They discussed this year’s prospects for gold, silver and mining shares; the still increasing gold demand in China; and a book that Stoeferle co-authored, “Austrian School for Investors – Austrian Investing Between Inflation and Deflation”. The full audio interview can be found at the bottom of the page, but we have also summarised the content below:
On the Federal Reserve and US Markets
How he totally rules out the chance of 4 fed rate hikes this year, as does the market.
How a recession in the USA is his most likely scenario this year.
How the Fed will instead likely lower interest rates. He doesn’t rule out negative interest rates in the US. And noted how one popular economist has been calling for the US Fed to consider this as an option.
So he believes it will be an interesting year for gold investors and macro investors.
Gold sentiment is very bad and how stock markets are the “opportunity cost” for gold. So gold will perform well when equity markets are struggling. How he thinks that as soon as the market prices in negative interest rates or QE4 gold will then really pick up momentum.
They discuss how we are far away from free markets in just about everything including gold. So of course central banks do not want a rapidly rising gold price.
How gold did very well in the past 2 years in many currencies (e.g. emerging markets, Canadian and Australian Dollars) other than the US dollar.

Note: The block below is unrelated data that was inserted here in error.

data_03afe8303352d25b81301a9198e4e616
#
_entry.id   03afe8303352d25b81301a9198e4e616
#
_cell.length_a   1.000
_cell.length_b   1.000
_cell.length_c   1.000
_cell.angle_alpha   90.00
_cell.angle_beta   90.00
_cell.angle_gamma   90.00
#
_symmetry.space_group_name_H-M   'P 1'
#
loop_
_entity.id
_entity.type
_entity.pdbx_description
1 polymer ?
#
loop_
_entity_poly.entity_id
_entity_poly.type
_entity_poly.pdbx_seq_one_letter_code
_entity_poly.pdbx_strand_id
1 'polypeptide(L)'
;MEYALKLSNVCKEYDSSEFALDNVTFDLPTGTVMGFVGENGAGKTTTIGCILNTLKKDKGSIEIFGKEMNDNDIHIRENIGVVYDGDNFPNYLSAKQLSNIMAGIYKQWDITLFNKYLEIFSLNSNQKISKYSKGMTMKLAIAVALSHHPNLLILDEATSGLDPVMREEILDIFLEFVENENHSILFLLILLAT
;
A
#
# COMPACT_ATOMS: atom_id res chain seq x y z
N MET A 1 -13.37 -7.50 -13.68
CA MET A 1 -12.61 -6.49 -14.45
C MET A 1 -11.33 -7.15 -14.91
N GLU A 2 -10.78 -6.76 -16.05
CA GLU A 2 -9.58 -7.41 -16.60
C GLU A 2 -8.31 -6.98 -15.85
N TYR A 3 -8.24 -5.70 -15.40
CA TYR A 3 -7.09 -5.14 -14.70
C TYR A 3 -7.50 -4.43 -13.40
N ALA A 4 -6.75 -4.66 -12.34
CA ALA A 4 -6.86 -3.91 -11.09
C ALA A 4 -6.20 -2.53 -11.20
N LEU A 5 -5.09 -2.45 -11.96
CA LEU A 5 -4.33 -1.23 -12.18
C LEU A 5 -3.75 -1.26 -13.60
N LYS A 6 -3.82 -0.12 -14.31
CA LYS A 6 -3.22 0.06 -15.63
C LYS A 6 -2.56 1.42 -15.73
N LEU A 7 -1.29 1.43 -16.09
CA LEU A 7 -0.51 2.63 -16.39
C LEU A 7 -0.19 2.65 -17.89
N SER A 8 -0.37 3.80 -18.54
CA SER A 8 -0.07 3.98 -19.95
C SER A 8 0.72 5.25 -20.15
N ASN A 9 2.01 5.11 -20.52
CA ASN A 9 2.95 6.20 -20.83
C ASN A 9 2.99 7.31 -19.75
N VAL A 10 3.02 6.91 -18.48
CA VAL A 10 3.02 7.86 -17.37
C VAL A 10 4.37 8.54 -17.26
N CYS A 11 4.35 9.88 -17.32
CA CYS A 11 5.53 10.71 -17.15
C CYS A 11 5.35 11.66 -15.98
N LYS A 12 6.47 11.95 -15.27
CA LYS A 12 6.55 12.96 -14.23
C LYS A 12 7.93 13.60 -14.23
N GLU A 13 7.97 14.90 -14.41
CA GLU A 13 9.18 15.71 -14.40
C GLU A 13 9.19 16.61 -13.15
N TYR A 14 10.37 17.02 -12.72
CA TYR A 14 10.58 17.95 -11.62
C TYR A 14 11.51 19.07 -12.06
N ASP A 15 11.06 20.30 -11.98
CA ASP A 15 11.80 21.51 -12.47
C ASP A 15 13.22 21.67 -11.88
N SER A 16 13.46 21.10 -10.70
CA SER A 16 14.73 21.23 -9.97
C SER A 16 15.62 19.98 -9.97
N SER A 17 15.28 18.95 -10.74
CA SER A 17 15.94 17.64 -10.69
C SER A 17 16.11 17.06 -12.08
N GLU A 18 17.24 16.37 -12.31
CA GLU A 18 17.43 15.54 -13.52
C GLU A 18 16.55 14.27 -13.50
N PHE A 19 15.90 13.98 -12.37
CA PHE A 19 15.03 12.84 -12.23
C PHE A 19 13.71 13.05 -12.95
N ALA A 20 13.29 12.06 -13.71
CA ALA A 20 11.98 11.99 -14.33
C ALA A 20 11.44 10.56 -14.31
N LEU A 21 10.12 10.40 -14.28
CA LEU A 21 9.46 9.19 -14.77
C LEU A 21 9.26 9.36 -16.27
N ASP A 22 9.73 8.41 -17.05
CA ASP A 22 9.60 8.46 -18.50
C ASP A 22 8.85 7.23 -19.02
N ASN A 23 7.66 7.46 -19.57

How everyone expects the Fed to continue raising rates and everyone thinks the economic numbers in the US are doing better than the rest of the world.
He thinks the markets will start to realise sooner or later that this is not the case and this will be quite positive for gold.
On the Gold/Silver ratio:
(The number of ounces of silver it takes to buy one ounce of gold.) Why the gold/silver ratio is a very crucial indicator for everyone interested in gold. And in particular as an inflation measure.
Why do they put so much emphasis on the Gold:Silver ratio?
Because they crunched the numbers and in times of disinflation or deflation the ratio is rising, because silver struggles due to its high industrial demand in comparison to gold.
When the ratio is falling this means inflationary forces are getting stronger again. We are still a way away from this currently.
However sooner or later central bankers will step in again with further money printing or “peoples QE” in the form of infrastructure spending.
Whereas a falling gold silver ratio means we are having a strong bull market for gold. Because this means silver is outperforming gold.
To see how the Gold Silver Ratio is calculated, how it can be used, and where it might head to next see: What is the Gold/Silver Ratio?
On the Gold/Oil Ratio:
The ratio has risen dramatically so your purchasing power in gold has risen dramatically in relation to oil. Historically you can see every time this ratio has risen this high it was a time of massive crisis in 2008, in 1998 with the Asian financial crisis.
So it shows you there is enormous stress in the system. He is in fact surprised there is not more nervousness.